section 3.11 are pretty clear that there's NO
    syllable boundary in sequences like {L LV}, {L LVT}, {LV V}, {LVT T}
    while the document at
    and you consider them as two 'syllables'(graphemes) with the syllable boundary
    between L and LV/LVT, LV and V, and LVT and T. Considering them
    as two graphemes is a clear violation of Unicode standard you
    want to abide by.

    >I find this discussion very interesting because some of the behaviors
    >you are describing put the output in the format of Old Hangul
    >combinations in conflic with the expected behavior of modern Hangul as
    >some of the composable forms are written on full spaces in an uncombined

    I'm not sure I'm following you here. Could you give an example sequence
    with Unicode code points?

    > This is a significant issue that has a huge impact on our
    >customers. Perhaps the way this could be handled is to specify that the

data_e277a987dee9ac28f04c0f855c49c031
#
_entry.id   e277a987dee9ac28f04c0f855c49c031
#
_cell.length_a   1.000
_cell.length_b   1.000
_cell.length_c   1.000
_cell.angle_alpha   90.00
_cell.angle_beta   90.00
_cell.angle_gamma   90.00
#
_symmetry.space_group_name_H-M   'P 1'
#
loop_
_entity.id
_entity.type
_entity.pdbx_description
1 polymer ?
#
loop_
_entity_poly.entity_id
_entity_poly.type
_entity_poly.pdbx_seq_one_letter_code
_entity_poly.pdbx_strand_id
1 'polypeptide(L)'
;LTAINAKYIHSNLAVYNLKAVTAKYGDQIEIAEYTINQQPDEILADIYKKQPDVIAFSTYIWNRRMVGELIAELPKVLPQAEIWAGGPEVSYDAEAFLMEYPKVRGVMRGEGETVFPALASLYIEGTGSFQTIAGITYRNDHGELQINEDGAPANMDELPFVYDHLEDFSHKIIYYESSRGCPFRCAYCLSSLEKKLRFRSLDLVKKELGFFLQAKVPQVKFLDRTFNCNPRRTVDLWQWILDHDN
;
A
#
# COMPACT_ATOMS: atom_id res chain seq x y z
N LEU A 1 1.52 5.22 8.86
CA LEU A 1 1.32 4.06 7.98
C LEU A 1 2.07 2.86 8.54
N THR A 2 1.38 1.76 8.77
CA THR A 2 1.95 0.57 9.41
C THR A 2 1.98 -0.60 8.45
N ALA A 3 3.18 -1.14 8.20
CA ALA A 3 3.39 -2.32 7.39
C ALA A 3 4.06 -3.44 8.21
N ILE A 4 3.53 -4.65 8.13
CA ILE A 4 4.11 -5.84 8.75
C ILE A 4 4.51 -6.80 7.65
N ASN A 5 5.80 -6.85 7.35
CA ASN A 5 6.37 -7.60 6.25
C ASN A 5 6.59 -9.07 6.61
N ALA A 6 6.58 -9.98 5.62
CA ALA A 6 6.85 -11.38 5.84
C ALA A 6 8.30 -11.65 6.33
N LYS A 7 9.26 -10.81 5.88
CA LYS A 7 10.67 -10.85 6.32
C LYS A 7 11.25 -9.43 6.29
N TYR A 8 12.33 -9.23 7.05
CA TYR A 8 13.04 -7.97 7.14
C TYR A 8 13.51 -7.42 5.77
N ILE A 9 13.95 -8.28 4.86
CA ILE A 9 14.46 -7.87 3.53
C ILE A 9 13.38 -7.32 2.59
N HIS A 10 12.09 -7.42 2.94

>ZERO WIDTH JOINER must be used between characters that should be
    >combined. That way a user could type modern Hangul as they can now with
    >correct results, but still have the option of forming Old Hangul
    >clusters using the same set of characters.

      No, I don't think there's any need for ZWJ for Hangul. This
    is not just a theoretical speculation but I do have two actual
    implementations (of UTR #29 and Unicode 3.2 3.11 syllable boundary
    analysis) and so far I haven't found any problem with them. As I
    explained in my message and UTR #29 and Unicode 3.2 section 3.11 do
    likewise, there's absolutely no need to use ZWJ for Hangul text.
    Syllable boundaries can be clearly identified without using ZWJ at
    all. I'm pretty sure experts on UTC jump out of their seats immediately
     on hearing that ZWJ is necessary for Korean Hangul.

      If they want to break U+1100 and U+AC01, they have to enter